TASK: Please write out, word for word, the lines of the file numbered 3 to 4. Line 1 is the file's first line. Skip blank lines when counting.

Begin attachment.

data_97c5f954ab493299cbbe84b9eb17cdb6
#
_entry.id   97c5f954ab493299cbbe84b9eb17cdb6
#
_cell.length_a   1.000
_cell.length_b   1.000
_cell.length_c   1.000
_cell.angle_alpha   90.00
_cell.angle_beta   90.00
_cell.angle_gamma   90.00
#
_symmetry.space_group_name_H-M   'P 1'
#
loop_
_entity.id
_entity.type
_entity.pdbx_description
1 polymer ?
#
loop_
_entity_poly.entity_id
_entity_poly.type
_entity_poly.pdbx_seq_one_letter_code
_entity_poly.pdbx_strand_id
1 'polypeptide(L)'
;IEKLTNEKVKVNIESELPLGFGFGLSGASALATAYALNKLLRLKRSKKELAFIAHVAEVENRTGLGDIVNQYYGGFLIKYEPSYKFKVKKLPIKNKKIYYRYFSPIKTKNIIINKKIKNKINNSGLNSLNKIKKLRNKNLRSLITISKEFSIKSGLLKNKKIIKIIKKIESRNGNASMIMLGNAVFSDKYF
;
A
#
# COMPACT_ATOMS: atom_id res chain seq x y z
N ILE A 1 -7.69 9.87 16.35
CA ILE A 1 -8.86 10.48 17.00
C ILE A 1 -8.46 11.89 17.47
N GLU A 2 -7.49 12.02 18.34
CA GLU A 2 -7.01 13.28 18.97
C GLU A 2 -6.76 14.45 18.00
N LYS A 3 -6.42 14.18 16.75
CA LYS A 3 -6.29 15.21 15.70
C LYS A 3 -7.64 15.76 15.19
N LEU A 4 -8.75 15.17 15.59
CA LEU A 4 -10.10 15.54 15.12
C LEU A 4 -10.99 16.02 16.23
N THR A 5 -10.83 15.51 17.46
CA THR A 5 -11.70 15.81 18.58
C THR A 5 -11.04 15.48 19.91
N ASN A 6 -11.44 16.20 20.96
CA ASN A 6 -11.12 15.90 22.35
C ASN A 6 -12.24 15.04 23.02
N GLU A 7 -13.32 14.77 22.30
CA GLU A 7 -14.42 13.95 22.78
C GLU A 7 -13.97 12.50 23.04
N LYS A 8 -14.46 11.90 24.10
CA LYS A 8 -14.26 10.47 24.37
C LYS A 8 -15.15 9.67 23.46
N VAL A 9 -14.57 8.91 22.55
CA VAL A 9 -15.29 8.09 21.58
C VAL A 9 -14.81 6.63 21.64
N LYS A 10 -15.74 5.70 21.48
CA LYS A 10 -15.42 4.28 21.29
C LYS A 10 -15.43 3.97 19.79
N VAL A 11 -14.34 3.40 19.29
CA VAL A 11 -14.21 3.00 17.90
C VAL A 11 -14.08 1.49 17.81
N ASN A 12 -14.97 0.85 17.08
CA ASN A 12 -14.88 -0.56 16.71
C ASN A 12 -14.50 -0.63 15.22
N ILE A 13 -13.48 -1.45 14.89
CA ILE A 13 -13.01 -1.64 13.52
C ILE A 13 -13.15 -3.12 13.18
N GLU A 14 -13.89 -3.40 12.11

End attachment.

_entry.id   97c5f954ab493299cbbe84b9eb17cdb6
#